It’s often said that “everyone has at least one good book in them”. Whether that’s a nail-biting crime thriller or a practical, step-by-step guide to cake decorating—most people have something of value to share with the world. The trouble is, writing a book can sap your energy and time, and when you’ve finally finished the writing phase, the last thing you want to do is edit it to ensure it’s good enough. So the question is—do you need an editor?
I believe you do, and I’m not saying that just because I’m a book editor. On the contrary, I became a book editor to help authors ensure their book is the best it possibly can be.
The primary reason you need an editor is because it’s very difficult to be objective about your own work, your own writing, your own book. In a way, your book is your baby—something you’ve created and nurtured, and it’s hard to see the flaws in it. Some authors choose to ask their friends and family to review the book—and if you have friends who aren’t afraid to constructively criticise, this may be sufficient.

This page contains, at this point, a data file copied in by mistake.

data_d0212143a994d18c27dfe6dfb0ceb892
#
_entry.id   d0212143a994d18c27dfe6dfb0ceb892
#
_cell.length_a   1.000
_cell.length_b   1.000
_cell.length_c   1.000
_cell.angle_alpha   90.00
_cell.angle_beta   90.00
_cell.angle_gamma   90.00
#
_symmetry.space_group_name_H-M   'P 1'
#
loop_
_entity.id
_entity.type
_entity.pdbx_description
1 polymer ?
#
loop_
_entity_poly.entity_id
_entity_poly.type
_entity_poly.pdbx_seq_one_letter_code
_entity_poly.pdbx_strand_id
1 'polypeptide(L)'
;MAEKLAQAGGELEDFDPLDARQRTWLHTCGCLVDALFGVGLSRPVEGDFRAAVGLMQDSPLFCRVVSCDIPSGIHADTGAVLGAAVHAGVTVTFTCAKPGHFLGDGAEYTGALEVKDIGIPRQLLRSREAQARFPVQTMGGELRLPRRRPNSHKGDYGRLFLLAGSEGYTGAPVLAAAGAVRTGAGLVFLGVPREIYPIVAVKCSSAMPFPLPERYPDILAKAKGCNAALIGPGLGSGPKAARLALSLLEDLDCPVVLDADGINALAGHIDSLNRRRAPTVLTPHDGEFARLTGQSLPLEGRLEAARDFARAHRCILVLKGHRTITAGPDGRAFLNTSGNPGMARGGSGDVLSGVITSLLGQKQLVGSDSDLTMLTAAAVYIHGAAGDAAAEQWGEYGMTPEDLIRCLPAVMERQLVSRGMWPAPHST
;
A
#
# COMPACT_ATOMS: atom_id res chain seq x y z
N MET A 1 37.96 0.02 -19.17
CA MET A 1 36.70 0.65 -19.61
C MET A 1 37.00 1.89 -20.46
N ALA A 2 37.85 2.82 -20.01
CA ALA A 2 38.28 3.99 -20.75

However, often your loved ones will feel obliged to be complimentary about the book, will be unable to see its flaws because it is a part of you, or won’t wish to offend you. Your loved ones are vital when publishing a book, as they provide encouragement and support, but often, they’re not ideal editors or reviewers. On the contrary, an editor will be honest, constructive, and hard-hitting about whether your book is good enough. If it’s not, they’ll help you get your book up to scratch.
Secondly, an editor has specific knowledge on books, knowledge that friends and family probably don’t have. Editors have an understanding of the publishing industry, the conventions of your chosen genre, and how to use your words and you knowledge effectively. A good editor should have a strong knowledge of correct grammar, punctuation, and vocabulary specific to your language. Simply put, an editor will help you craft your book into something publishable, and more than that, into something worth publishing.